In almost every market where they’re used, audiovisual systems have evolved from “nice-to-have” toys to business-critical systems — to the benefit of the entire AV industry. As a result, AV design and installation practices have received more scrutiny from those responsible for acquiring and operating the systems. The good news is, greater scrutiny moves the AV professional higher in the client queue. The bad news is (and it doesn’t have to be bad news), AV pros have to be prepared to face tougher questioning. “Far too often, their questions belie concerns over whether the AV systems will be ready on time, function properly, or require too much support from outside their company,” Mullins says.
And that’s why AV standards matter. Now, the industry at large needs to buy into the idea.
“Development and implementation of AV standards will help us gain credibility with our clients, who use standards on a daily basis in the design and deployment of their communications and data networks,” says Mullins. “When we can point to a standard, or ask them if they would like us to design to a standard, their trust in our systems and our capabilities will grow. When we reference standards in our Basis of Design or Programming Narrative, and when we insist that the integrator install and test the systems in accordance with these standards, our knowledge and work become more valuable to them. In many ways, we become a trusted guide helping them to navigate their business.”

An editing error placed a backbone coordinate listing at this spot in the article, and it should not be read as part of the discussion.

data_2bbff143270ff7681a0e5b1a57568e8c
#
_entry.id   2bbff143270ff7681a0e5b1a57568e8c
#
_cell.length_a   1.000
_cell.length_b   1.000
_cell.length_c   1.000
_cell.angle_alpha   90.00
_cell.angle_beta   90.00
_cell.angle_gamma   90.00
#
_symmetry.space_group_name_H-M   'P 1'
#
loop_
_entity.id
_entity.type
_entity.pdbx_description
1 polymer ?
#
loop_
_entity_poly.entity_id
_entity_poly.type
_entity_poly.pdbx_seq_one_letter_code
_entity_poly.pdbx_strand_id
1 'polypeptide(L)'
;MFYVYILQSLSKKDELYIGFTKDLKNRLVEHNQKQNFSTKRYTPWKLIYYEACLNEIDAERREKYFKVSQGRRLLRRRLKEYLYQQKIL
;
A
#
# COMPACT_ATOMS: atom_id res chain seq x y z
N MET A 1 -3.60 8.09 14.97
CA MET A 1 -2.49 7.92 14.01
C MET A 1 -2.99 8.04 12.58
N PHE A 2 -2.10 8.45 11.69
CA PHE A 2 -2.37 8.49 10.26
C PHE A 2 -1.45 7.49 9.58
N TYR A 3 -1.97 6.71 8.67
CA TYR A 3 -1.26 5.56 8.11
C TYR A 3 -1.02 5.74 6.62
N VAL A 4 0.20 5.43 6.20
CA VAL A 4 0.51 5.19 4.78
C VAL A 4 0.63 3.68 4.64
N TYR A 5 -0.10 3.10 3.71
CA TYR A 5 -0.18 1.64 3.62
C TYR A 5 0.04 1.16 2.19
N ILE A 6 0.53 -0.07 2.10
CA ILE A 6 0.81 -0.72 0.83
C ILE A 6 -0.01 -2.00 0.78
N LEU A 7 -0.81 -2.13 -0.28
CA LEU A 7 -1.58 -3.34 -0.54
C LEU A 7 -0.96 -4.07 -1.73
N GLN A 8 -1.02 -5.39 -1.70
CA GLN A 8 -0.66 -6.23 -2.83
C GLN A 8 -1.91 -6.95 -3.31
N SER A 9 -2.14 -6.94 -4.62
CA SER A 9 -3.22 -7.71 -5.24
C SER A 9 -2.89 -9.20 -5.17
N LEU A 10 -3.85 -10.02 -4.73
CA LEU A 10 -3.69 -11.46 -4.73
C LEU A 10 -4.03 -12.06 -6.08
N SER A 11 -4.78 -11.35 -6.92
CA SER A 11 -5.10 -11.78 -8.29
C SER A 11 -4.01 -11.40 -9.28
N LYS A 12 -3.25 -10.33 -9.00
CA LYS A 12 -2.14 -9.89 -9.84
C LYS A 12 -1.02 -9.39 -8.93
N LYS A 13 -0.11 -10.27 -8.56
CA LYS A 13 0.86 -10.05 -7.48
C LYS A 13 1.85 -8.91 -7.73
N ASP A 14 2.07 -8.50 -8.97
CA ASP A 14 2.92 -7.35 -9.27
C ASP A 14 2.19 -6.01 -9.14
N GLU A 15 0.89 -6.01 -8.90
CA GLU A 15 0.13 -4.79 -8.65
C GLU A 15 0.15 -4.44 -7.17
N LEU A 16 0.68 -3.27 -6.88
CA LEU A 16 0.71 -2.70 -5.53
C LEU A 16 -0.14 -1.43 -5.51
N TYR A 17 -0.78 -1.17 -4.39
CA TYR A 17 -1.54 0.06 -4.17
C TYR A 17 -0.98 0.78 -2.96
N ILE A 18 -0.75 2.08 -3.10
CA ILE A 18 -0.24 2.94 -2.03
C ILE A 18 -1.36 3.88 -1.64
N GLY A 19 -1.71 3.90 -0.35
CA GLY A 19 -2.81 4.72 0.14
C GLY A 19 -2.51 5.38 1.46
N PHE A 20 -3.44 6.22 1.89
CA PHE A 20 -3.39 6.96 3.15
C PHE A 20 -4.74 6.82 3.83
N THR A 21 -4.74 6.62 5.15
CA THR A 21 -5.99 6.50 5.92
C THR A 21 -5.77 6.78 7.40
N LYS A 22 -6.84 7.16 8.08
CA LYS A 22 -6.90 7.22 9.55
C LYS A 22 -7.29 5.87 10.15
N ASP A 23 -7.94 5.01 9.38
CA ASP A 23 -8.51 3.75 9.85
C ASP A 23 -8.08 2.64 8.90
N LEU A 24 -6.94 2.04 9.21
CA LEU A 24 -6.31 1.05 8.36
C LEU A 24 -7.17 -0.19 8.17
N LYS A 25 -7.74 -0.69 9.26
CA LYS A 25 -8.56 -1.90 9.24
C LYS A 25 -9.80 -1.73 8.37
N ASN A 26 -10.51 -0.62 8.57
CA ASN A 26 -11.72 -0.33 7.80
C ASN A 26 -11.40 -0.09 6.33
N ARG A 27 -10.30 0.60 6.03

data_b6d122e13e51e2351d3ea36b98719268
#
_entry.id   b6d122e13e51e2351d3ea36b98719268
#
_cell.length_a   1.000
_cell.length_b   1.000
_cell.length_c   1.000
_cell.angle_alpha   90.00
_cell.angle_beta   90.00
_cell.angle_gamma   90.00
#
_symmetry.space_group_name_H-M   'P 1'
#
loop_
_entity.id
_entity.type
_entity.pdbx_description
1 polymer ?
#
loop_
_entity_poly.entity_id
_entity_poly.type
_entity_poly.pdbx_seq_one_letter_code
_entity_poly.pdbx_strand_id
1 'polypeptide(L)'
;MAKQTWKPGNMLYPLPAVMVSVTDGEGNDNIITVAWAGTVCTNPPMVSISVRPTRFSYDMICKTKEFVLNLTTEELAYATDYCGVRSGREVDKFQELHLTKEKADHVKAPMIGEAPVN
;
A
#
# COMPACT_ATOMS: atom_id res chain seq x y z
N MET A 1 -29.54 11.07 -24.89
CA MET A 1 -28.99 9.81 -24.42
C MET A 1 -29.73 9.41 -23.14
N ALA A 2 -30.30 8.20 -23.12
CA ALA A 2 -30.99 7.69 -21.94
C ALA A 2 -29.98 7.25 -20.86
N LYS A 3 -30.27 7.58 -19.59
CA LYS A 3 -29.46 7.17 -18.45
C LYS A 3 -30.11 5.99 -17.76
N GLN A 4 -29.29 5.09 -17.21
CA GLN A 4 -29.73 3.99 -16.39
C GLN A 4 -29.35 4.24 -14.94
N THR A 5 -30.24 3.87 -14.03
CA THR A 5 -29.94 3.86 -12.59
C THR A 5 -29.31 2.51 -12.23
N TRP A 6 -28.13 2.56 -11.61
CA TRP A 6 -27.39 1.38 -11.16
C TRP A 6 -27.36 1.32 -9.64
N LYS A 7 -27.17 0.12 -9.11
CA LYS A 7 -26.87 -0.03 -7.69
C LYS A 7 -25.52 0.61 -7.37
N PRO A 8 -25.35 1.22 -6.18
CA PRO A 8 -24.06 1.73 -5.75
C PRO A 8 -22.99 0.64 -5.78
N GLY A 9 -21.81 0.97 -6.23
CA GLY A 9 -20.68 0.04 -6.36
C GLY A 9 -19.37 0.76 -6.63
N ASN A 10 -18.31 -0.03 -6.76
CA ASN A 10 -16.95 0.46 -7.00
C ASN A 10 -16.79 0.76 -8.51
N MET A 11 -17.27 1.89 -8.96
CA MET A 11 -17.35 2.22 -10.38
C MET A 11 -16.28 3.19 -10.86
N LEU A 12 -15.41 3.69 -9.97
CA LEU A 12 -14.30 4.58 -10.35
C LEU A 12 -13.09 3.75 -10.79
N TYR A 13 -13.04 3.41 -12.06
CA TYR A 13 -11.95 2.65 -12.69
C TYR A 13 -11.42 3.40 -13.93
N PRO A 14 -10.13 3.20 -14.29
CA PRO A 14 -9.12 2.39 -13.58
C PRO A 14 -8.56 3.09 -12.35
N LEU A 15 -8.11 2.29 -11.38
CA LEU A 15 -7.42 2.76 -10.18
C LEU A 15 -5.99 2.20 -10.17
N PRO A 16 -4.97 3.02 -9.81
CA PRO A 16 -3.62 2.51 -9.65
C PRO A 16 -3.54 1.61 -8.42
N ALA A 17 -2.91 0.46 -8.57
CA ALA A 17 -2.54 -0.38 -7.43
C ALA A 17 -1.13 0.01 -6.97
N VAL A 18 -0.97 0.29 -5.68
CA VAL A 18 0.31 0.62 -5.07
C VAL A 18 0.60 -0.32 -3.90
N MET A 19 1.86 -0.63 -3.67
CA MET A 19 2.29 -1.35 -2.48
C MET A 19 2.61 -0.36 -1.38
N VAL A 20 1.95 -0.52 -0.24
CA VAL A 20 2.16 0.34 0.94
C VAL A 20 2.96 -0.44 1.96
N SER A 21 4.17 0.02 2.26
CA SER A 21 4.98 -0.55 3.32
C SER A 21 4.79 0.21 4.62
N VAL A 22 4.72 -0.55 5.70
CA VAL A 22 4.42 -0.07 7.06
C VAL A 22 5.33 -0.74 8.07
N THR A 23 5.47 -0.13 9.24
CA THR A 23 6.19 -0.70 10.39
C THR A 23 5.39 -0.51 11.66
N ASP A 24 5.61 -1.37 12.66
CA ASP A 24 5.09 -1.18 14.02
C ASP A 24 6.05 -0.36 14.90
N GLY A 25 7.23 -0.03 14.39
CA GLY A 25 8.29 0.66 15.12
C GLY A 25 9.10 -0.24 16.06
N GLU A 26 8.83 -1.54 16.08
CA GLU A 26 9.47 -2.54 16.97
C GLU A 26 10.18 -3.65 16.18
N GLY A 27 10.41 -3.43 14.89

A Good Thing